Literati, Happy Day-after-Easter!
Here is a unique response to our contest prompt: an entry in the form of a play. Tif has been a friend for the last five years, and a contributor and some-time manager of this site when I have gone on so bad tickles from time to time. She took time out from her new full-time job–being mother to Grace Vakilian to send us this. I have many colorful friends, but only a few friends of color–Tiffany is both!
by Tiffany Vakilian
For two Black Women
Cast of Characters
LAYLA: Black woman in early/mid-thirties with professional attire and a big natural curly fro.
CERISE: Black woman in her 40’s with bold fashions and a no-nonsense demeanor.
Set requirements: single set, interior
ACT I – Scene 1
Setting: The HR office of an austere corporate building. Weekday, in the morning. A single table faces stage front. There are two or three chairs.
At rise: LAYLA, stares at a performance improvement (write-up) form. She’s sitting, playing with a string of pearls she’s wearing.
(Enter CERISE, left.)
Hey girl! Look at you rockin’ them boots! It’s too hot for that!
I’m too hot for these boots. Get it straight! Look at you with them pearls. Like Jackie O and Dorothy Dandridge up in here.
(They both laugh)
So, what is going on? Greg and Mr. W. actin’ like your name is on a wanted poster. I’m not even supposed to be in here right now, but Mark sent me to get the monthly so I took the long way and snuck by.
Girl, I can’t with Greg, and he’s mad about it. One of the managers complained because I wore my hair in a wrap on one day, and a fro the next. That is all that happened!
(CERISE looks at her doubtfully.)
That and I wouldn’t sign that daggone IPP they gave me. They just left to discuss “my options” and let me think about my choices.
That explains it.
I just saw Greg. He looked pissed and scared at the same time.
I just can’t care anymore ‘Reesey, I can’t. Maybe I should’ve kept my thoughts to myself. Just sit here and laugh at it all inside my own head.
They already think you crazy. Oop! I gotta go. Can’t get caught in here. We’ll talk off the clock, okay?
Okay. Go on.
Keep your head up girl.
(EXIT CERISE, left)
(Starts playing with her pearls again, then takes a look at the form)
This piece of paper is … rude. I’m sorry, I just have to say it that way. You are a rude instrument of foolishness.
(Mocking the form text)
Stone has a “professional look” and my “look” is not fitting. This POS paper says I need to make a change to my “understanding and execution of SB&L’s professional dress code.”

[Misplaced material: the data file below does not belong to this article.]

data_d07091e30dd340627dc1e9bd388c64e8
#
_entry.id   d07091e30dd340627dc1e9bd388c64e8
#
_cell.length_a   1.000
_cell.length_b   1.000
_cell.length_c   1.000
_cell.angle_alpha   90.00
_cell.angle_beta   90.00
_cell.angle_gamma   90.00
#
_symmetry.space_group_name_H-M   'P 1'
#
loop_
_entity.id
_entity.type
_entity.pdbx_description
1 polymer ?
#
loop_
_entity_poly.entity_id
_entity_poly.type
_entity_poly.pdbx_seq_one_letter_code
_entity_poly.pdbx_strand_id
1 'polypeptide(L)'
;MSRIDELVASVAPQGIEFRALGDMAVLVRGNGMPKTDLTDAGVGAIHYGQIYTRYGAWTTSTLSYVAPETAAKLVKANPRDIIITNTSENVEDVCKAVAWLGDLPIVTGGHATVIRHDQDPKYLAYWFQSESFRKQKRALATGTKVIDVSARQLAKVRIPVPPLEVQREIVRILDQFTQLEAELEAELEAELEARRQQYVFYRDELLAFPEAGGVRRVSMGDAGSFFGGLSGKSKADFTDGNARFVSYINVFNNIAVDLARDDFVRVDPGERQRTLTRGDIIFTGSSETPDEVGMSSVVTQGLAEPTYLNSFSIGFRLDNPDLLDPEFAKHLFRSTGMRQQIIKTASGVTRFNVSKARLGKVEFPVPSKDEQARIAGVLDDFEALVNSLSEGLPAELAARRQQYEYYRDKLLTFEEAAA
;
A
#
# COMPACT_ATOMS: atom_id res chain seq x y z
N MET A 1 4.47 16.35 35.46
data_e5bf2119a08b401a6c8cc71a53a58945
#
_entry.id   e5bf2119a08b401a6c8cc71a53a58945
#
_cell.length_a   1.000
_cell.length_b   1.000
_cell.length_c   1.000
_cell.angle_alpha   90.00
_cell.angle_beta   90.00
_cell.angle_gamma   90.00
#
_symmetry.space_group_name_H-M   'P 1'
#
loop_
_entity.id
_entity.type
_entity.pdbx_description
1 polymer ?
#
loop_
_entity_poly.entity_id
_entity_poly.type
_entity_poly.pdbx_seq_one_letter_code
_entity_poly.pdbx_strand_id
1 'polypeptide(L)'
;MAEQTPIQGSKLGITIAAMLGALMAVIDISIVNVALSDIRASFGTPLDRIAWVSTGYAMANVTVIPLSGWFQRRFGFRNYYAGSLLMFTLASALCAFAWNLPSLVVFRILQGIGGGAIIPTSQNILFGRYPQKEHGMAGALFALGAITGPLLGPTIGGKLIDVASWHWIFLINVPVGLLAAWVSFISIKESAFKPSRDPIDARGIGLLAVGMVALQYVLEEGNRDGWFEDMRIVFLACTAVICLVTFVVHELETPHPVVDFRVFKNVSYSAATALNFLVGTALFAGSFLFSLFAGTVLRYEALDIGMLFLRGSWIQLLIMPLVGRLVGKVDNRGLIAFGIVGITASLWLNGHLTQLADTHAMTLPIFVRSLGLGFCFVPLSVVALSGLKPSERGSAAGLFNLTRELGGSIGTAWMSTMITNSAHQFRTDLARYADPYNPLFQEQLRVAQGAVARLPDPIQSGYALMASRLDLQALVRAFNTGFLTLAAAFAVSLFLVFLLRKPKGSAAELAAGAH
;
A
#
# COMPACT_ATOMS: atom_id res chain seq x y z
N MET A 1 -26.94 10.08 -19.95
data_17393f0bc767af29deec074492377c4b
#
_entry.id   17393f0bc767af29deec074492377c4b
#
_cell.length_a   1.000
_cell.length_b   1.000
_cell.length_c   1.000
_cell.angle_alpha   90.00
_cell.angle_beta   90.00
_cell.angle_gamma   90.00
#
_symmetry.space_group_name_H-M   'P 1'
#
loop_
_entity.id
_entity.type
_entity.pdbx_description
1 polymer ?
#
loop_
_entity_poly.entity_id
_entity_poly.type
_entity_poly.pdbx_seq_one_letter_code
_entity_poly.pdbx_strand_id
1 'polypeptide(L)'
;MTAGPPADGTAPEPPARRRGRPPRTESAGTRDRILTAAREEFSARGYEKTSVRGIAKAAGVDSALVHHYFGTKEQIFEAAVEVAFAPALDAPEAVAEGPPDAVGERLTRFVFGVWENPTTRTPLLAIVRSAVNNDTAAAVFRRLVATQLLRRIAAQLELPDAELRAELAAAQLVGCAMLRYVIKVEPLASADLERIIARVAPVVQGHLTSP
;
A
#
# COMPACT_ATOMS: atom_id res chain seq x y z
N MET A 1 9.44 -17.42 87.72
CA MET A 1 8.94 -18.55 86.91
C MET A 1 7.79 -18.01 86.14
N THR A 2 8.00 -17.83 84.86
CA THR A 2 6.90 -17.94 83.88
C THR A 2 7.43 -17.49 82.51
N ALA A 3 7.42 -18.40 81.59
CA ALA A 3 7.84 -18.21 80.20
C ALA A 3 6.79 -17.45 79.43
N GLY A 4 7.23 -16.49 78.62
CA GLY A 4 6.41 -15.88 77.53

(Takes another long look at the form, starts talking to it)
I’d like to explain some things to you before we go any further. I’m sure you won’t mind.
I come from a strong background and I’ve made SB&L look good with my work. And I’ve been proud of the diversity I’ve seen in the office.
No, that sounds contrived. I mean, I’ve been glad to see more attempts at open-mindedness, especially in such a touchy, sizzling political climate. But I have to admit. I have had my bones to pick with you. Don’t worry, it’s nothing so blatant as name calling and hate-hazing. We’re not in High School here.
But…well…little things. Like why do both the SVP and CEO feel they have to ask me about what they watch on BET as if I am supposed to know about every show. As if I’m supposed to give them points for watching that channel… Why do they feel like I’m supposed to supply them with commentary on those subjects, and not the M.A.R. report? And on the flip side of that, why is it, when I mention historically accurate things about Black people, do I get such a weird face? You know, the “I don’t know about that” face.
I call them doubtful lips.
I digress, but to be clear, despite my many successes, my various accolades and accomplishments, you brought me into HR to discuss my hair?
I must ask. Are you kidding me?
And another thing, why do you any of you think it’s okay to touch my hair at will? And why do you think that it’s so strange that I don’t like it? What have I done that disallows my personage to have any kind of nuance? Or expression? Or sense of boundary?
I am just exhausted placating the role you made for me. I guess the concept of being both “nappy headed” and “smart” hasn’t quite conquered the corporate arena quite yet. Certainly not at SB&L.
I think you should ask yourself, why is my hair such a problem to you? Does it bring that much attention to harder conversations and concepts? To the boys getting shot, hung, beaten? Am I too much of a reminder of how far you still have to go?
I don’t think SB&L has come as far as they’d like to think.
(Puts form down)
So here we are. If I sign you, my soul will cry out in rage—another rage I’ll have to squelch down. If I don’t sign, you’ll throw every stereotype you can at my curriculum vitae. What’s the point of suing you? You won’t learn from it. I must admit, I am conflicted.
(Begins to play with pearls)
Thanks, Tif…see you at the Fifth Annual Writers’ Reunion in Oceanside this June. Hope you can sing for us again! (Maybe Amazing Grace?)
Now…maybe not so PC.
The baudy, revolutionary Bessie Smith! Master of the not-to-subtle double entendre!
When I lived in the salt-and-pepper (not hard to decipher the meaning here) district in New York’s Upper East Side, a favorite haunt was -appropriately-called “Pearl’s.” Pearl was a great fan and imitator of Bessie Smith, and would lead open mic nights with songs such as this. I must have been a regular, because now, playing this version that I have uploaded, I remember not only every word, but also the missing verse: “My hair is kinda kinky. My man, he don’t care. Any man’s a fool to want a momma for her hair.” Recalling that line as I read Tiffany’s piece prompted me to seek out Bessie. Cultural observation? In the picture of Bessie Smith, her hair is slicked down. Hmnnn…